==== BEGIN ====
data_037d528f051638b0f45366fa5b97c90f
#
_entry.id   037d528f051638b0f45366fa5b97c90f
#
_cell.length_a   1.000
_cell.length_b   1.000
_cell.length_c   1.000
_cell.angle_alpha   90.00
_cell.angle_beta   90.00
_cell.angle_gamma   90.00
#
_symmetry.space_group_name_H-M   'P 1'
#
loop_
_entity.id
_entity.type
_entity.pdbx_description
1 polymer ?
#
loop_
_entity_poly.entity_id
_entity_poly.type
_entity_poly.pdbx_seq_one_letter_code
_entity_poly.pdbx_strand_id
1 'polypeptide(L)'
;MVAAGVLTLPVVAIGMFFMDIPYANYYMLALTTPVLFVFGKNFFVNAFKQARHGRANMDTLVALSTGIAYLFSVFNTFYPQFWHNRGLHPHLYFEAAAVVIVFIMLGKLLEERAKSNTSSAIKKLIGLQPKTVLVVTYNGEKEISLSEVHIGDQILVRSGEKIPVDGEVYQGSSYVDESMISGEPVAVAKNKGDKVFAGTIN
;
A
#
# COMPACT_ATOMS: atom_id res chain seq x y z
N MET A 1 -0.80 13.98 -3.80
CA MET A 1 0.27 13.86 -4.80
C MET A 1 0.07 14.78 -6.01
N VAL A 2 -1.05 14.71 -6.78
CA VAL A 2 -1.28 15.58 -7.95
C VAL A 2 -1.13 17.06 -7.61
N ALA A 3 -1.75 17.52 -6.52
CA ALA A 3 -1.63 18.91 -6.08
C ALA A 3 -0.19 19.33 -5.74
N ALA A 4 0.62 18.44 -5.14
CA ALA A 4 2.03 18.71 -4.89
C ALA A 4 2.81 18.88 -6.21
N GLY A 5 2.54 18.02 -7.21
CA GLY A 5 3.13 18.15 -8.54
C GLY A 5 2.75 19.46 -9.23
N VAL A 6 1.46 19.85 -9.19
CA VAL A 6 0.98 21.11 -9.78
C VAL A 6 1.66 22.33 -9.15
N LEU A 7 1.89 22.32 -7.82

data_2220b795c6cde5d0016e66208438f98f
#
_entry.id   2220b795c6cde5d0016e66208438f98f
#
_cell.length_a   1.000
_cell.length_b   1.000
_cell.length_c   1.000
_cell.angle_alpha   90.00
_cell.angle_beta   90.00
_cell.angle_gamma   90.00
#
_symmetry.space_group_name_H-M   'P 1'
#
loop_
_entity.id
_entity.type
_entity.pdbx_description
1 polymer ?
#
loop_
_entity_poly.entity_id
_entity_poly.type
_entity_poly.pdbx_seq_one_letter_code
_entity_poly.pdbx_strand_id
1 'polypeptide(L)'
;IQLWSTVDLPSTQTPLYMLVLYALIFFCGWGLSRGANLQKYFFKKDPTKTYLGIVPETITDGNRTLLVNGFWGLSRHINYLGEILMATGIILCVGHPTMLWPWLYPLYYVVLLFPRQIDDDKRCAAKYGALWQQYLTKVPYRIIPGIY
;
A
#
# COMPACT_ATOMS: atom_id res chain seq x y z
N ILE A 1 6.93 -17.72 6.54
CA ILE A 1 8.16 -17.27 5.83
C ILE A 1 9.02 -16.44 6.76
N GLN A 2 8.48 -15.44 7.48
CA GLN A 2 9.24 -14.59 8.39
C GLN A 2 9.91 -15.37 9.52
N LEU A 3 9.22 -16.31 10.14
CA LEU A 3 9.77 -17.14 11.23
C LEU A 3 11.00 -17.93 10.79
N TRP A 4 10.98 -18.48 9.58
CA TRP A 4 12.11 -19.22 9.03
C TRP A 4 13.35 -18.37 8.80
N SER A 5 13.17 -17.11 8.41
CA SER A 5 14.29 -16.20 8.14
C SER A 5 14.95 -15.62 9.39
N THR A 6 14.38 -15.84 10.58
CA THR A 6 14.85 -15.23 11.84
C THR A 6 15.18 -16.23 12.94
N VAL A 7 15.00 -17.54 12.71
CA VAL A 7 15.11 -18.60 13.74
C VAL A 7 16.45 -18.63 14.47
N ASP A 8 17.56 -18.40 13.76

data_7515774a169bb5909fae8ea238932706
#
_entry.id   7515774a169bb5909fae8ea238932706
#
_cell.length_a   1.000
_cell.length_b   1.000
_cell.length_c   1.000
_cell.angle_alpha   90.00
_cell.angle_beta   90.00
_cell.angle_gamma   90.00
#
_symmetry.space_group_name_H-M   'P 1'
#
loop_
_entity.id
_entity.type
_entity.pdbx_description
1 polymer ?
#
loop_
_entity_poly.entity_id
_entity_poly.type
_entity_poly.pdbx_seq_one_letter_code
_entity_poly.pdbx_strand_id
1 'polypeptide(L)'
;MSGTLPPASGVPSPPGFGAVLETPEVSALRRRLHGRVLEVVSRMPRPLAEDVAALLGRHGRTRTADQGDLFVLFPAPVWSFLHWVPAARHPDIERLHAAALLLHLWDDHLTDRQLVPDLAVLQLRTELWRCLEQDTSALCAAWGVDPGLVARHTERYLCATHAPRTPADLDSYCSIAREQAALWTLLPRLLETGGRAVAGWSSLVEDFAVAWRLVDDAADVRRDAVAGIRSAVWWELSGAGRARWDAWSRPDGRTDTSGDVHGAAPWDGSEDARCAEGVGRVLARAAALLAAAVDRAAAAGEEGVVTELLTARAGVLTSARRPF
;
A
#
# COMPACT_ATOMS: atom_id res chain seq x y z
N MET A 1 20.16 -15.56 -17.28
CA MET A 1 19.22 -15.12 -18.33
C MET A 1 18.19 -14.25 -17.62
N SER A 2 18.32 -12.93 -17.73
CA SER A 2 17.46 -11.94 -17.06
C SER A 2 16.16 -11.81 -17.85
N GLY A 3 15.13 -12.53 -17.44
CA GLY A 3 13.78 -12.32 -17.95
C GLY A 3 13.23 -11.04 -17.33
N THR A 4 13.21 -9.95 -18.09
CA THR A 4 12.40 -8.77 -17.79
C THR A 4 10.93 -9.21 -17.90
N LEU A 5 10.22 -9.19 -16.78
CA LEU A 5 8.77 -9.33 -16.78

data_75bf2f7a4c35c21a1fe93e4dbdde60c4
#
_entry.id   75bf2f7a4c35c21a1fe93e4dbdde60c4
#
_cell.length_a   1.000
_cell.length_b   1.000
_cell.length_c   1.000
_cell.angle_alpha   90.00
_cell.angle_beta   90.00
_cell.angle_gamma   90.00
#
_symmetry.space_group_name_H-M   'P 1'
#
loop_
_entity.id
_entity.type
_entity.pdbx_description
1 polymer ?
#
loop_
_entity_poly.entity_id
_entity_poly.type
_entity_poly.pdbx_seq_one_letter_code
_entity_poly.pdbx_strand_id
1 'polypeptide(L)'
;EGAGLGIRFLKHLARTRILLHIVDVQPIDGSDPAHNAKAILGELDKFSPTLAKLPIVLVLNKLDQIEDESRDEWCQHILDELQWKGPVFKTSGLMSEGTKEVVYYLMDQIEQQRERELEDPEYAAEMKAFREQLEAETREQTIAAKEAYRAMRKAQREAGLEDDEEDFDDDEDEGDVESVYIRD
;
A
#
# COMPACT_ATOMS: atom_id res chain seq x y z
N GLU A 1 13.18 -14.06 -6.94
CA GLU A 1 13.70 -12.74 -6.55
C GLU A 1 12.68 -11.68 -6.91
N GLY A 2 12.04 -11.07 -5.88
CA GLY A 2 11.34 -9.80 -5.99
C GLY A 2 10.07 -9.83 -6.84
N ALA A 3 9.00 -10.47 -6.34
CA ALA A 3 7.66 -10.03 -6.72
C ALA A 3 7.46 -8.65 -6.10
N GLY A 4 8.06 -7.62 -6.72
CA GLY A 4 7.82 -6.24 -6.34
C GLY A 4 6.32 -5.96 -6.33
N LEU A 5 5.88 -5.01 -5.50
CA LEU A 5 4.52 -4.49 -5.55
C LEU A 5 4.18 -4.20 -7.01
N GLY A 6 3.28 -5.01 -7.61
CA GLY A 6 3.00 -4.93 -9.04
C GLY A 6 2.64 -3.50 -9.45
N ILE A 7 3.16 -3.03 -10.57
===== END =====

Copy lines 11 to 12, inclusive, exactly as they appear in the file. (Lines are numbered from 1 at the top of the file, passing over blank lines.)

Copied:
#
_symmetry.space_group_name_H-M   'P 1'